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Theda Rose Published in Emerging Adulthood

Theda Rose, Associate Professor and colleagues Published in Emerging Adulthood


Title: Religious Socialization and Self-Definition Among Black Undergraduate Women Attending Predominantly White Institutions


Abstract

To date, few scholars have explored religious and spiritual socialization among emerging adult Black women. In this study, we analyzed semi-structured interview data from 50 Black undergraduate women to explore associations between childhood religious socialization messages and current religious beliefs in emerging adulthood. Consensual qualitative methods revealed two broad domains and six themes. The first domain, “religious alignment,” included: (1) internalizing religion and (2) educating others on religious beliefs. The second domain, “religious departure,” included: (3) modifying religious expectations to fit developing beliefs, (4) employing religion as a pathway to self-acceptance, (5) picking and choosing battles within their religious community, and (6) choosing an alternate religious or faith system. Findings highlighted how the women started to take ownership of their religious experiences, as well as how they used religious practices, such as prayer, to cope with gendered racism. Authors discuss the implications of emerging adulthood on Black women’s religious identities.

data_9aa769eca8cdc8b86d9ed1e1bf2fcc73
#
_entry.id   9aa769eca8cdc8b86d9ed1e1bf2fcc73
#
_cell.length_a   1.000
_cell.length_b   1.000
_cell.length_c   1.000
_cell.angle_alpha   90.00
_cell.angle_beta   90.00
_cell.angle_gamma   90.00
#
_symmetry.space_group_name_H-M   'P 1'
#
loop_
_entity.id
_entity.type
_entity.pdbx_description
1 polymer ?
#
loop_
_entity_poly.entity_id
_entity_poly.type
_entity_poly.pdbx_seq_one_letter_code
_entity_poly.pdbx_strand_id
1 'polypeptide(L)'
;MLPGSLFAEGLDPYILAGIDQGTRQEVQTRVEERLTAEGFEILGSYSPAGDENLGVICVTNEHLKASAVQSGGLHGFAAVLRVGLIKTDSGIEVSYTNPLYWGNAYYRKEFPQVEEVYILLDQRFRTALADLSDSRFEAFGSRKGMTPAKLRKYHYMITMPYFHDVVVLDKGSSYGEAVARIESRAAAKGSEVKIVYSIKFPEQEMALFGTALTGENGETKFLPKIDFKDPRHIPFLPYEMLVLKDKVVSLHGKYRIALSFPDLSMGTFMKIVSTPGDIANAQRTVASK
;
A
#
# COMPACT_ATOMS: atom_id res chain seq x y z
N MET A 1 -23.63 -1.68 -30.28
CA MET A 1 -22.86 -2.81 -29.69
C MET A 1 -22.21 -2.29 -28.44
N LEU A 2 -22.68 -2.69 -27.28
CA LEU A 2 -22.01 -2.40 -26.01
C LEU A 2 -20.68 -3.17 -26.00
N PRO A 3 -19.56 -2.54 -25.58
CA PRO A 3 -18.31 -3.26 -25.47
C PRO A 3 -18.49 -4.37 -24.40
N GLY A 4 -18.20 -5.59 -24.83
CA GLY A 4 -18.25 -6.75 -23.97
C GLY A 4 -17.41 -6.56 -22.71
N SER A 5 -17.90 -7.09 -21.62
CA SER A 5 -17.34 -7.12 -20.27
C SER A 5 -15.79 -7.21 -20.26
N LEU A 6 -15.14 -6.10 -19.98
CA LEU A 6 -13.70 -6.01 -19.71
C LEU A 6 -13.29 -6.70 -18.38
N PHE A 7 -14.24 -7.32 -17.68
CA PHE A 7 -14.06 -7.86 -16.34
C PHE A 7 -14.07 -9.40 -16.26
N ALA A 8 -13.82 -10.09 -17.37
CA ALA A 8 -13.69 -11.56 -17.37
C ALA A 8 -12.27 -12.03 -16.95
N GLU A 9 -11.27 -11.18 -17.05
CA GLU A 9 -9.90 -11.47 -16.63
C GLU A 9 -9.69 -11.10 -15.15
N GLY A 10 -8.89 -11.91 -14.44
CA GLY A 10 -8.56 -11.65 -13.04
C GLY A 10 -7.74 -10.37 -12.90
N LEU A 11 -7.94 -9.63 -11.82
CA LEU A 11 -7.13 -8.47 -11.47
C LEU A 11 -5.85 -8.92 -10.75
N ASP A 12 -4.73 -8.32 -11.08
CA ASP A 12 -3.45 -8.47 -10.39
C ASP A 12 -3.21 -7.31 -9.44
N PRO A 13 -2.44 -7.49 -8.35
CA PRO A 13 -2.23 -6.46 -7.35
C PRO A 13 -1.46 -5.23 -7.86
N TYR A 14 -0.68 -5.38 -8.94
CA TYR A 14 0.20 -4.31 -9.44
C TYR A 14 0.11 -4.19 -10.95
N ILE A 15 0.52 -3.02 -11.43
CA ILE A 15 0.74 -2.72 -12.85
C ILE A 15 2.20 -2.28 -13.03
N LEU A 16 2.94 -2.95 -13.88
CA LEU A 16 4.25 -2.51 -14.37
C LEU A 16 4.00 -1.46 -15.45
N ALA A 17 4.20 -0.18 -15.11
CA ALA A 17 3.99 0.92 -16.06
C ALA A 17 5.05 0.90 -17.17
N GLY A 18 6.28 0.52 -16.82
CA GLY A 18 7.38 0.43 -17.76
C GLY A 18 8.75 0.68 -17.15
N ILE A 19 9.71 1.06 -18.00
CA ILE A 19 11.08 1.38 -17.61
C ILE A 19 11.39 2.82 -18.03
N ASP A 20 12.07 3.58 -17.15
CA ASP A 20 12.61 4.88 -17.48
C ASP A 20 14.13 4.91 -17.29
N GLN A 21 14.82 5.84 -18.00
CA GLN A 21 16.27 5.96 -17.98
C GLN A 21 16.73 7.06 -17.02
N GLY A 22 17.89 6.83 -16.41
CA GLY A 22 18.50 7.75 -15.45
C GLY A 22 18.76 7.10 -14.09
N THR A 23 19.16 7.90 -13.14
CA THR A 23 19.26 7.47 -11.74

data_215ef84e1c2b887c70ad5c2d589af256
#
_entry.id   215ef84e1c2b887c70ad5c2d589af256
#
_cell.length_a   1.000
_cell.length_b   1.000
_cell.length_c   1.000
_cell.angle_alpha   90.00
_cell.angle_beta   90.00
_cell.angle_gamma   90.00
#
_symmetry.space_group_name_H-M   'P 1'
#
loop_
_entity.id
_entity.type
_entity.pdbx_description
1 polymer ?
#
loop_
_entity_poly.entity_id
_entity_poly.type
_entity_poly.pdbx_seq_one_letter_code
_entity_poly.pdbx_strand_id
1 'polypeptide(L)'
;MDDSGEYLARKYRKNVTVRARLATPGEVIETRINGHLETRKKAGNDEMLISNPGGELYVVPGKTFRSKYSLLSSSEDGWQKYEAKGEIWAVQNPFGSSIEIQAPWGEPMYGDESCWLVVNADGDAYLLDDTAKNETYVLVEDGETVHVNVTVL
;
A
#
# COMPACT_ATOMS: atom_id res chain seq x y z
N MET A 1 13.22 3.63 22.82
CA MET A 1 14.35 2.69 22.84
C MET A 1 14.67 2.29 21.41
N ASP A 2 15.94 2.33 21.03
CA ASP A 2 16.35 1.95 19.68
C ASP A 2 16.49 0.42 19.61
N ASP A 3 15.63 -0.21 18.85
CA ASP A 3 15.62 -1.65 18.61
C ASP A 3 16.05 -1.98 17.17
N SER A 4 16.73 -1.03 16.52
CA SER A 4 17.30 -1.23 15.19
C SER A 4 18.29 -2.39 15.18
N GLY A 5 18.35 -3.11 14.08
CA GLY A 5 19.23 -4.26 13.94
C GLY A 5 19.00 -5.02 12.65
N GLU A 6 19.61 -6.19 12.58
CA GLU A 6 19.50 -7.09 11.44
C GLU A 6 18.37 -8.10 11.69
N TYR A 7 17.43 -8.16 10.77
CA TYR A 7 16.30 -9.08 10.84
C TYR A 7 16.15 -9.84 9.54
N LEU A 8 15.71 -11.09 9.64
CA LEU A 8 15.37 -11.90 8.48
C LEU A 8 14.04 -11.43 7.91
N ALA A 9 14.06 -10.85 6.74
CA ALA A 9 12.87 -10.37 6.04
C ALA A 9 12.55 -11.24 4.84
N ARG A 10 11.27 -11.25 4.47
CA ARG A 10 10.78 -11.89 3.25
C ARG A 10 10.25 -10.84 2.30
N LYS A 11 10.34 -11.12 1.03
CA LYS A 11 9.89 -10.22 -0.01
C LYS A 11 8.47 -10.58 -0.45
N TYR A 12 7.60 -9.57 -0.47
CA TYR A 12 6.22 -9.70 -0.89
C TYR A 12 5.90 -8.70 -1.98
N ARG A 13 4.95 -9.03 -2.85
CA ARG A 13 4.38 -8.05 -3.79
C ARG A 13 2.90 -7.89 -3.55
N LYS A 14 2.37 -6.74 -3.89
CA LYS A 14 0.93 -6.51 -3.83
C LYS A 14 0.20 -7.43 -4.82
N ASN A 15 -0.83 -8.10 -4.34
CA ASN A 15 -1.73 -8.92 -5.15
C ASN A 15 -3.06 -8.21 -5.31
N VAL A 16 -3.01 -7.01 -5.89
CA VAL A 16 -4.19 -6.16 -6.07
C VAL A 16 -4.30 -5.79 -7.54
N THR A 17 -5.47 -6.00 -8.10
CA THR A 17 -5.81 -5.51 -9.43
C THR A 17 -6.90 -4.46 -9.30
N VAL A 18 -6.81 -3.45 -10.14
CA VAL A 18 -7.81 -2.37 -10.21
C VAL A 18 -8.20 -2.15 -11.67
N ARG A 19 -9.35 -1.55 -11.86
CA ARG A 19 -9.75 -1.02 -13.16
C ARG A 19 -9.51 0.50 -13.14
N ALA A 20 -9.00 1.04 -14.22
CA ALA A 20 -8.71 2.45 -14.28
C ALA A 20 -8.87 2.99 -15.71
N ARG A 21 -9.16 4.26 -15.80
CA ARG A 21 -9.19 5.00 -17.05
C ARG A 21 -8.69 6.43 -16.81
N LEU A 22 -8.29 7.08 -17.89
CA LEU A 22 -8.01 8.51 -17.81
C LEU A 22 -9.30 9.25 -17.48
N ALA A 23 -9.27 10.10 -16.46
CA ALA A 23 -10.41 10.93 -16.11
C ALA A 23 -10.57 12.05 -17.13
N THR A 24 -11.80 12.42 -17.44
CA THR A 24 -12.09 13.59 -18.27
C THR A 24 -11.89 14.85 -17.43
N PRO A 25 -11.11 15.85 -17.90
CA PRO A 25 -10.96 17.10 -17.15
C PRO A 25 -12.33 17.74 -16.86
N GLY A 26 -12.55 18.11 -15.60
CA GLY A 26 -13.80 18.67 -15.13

Leath, S., Hope, M. O., Palmer, G. J. M., & Rose, T. (2022). Religious Socialization and Self-Definition Among Black Undergraduate Women Attending Predominantly White Institutions. Emerging Adulthood. https://doi.org/10.1177/21676968211064684

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